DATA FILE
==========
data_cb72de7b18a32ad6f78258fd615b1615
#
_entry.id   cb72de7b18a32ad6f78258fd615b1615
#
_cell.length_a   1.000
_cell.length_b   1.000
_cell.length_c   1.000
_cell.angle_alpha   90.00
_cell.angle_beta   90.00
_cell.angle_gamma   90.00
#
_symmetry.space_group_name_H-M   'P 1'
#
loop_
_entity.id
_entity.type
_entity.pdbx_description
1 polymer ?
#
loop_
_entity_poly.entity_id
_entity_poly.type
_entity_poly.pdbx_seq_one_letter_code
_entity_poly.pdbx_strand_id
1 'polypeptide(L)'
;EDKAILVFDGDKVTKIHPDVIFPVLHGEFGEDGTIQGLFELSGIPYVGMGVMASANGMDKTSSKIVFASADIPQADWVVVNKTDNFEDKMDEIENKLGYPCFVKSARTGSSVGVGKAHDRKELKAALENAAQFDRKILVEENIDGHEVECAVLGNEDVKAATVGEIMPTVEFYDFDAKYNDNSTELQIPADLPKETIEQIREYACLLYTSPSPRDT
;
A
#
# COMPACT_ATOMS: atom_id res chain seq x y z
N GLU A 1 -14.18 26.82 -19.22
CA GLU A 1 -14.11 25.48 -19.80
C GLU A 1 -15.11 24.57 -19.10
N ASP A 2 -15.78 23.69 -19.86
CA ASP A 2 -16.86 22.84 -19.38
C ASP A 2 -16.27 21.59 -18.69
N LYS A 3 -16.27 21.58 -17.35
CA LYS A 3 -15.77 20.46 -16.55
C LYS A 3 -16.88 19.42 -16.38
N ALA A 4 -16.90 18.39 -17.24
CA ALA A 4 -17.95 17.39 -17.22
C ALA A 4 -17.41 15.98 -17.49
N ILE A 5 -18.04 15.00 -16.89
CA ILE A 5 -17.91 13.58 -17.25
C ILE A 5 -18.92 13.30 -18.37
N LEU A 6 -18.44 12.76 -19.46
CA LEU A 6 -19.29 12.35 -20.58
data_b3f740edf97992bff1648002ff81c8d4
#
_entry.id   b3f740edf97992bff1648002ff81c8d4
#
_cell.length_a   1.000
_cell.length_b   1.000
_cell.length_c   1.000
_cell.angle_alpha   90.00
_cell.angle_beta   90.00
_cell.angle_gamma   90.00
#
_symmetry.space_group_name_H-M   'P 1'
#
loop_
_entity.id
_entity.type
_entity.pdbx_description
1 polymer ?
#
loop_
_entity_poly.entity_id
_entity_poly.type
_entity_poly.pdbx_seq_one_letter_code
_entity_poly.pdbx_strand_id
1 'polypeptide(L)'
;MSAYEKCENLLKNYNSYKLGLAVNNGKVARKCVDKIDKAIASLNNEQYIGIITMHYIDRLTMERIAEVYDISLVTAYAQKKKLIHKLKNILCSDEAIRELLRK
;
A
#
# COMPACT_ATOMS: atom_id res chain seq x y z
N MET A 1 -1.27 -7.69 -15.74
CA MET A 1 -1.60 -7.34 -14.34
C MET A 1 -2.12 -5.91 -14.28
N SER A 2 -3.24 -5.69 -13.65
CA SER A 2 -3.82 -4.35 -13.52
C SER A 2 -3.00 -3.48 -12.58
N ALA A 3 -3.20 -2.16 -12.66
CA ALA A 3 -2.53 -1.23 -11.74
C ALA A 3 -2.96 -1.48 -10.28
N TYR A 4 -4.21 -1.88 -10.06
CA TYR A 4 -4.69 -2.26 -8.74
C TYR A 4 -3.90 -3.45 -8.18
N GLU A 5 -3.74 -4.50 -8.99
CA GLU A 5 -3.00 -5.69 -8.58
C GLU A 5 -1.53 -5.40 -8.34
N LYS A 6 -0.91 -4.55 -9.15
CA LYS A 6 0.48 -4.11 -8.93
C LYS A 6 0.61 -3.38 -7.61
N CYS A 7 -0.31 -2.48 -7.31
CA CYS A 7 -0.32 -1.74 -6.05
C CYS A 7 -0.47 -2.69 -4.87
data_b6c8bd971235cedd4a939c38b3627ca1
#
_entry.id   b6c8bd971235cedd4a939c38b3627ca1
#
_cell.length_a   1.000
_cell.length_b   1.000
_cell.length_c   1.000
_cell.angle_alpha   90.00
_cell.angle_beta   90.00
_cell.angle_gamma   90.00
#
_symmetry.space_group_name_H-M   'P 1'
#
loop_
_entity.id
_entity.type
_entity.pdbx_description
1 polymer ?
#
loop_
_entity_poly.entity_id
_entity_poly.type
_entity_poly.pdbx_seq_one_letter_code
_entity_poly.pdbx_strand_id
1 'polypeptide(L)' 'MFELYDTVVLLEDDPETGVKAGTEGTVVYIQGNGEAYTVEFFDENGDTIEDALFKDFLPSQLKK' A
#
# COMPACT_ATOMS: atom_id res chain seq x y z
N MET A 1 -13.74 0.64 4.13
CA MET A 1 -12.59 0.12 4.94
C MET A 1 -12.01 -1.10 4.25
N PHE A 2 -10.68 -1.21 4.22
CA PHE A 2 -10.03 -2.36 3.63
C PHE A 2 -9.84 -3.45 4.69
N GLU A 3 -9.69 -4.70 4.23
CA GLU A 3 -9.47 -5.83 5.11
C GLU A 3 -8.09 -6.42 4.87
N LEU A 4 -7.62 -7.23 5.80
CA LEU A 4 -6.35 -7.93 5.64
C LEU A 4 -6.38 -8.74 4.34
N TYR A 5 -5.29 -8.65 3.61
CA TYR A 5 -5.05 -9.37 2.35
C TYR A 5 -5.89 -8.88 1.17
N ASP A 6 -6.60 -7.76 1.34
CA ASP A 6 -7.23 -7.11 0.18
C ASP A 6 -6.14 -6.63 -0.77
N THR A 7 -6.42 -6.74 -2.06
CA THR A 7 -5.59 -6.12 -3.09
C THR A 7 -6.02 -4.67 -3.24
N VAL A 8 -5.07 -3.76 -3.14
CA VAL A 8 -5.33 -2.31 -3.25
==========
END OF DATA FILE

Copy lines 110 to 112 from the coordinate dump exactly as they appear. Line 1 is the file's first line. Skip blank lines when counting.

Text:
_symmetry.space_group_name_H-M   'P 1'
#
loop_